At the bridge the A.M.R. and some 30 Tommies, who had not departed as fast as some of their comrades, formed a line covering the south bridgehead, and, as the belated artillery concentrated on Hadrah, a party of the A.M.R. forded the river and brought back their own and infantry wounded through the waist-high stream. This gallant work was done under fire.
The Regiment's casualties were: 1 killed, 1 missing, and 19 wounded, including Major White-horn, who had been in command of the Regiment since Lieutenant-Colonel McCarroll was wounded. Major Munro now assumed command of the A.M.R.
After the struggle on the Auja, the New Zealanders went into bivouac about half-a-mile southeast of Sarona, a step rendered necessary through the wonderful accuracy of the Turkish guns which ranged right on to the Somerset Battery, the guns of which had to be removed at the gallop. There was every reason for supposing that German residents of Sarona were signalling information to the Turks. The infantry brigade, it is understood, investigated the spying, and executed the culprits. For some days the guns of both sides were constantly in action, and fighting occurred further page 172inland. Two destroyers arrived off Jaffa, and assisted the British guns by bombarding the Turkish lines. To relieve the transport which had had an extremely hard month, small vessels landed stores at what answered for a wharf at Jaffa. The Regiment's chief concern was to build up its strength again, and a considerable number of men and horses came up to fill the many gaps.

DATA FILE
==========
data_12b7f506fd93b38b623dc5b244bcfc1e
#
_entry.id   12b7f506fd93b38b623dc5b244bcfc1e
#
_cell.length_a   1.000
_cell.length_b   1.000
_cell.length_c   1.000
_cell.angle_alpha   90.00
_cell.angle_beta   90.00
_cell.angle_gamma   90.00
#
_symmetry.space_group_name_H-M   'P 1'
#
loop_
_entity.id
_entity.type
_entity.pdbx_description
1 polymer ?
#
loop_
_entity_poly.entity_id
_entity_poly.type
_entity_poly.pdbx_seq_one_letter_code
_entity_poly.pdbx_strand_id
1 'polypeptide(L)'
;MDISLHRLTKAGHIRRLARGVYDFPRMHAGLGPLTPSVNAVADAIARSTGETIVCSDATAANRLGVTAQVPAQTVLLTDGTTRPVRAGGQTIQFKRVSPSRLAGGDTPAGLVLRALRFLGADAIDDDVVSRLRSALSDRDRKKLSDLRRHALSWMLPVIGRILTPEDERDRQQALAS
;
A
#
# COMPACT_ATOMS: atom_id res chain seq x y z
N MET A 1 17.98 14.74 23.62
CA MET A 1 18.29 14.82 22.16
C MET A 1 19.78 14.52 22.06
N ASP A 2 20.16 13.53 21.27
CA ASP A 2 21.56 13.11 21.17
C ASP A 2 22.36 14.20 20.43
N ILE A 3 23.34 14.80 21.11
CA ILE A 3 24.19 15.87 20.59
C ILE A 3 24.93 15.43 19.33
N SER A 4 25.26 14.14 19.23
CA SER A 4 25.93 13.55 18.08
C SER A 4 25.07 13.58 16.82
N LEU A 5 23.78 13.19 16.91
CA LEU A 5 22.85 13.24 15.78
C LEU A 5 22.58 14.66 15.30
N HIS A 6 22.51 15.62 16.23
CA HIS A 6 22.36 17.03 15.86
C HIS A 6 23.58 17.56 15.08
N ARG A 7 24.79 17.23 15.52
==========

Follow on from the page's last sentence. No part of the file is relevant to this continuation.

Some men will remember Jaffa chiefly for its oranges, its wines, and its howling jackals. In connection with oranges there was quite an entertaining incident. For some time the men had been suffering from septic sores, a very painful and uncomfortable trouble, in enduring which they had displayed their usual uncomplaining fortitude and that fine comradely spirit in relieving those most afflicted. General Chaytor, on being informed by the medical authorities that oranges would probably cure the men, requisitioned oranges, and had them issued. The army supply authorities said there was no authority to issue fruit, but the issue went on with splendid results. Finally the general found authority to issue vegetables, and he proved that oranges were vegetables. As to wine, the soldiers were forbidden to purchase it, but the orders were not proof against the genius of "old soldiers" and wine was secured, although on one occasion the thirsty souls had to go the length of parading a bogus guard to relieve the infantry doing duty at the wine store. Lieutenant Briscoe Moore states in his excellent book, "The Mounted Rifleman in Sinai and Palestine," that one trooper on being questioned why he had been to the wine store, replied brazenly that he had gone to get his page 173horse a feed. Considering the potency of much of the grape juice, it is highly probable that he did. And then the jackals! These animals made mournful music throughout the nights. One man declared that there were at least 100,000 jackals in one orchard, and he had not been to the wine press either. At sunset the first of the animals began to pipe up, and the combined choir was soon going full blast.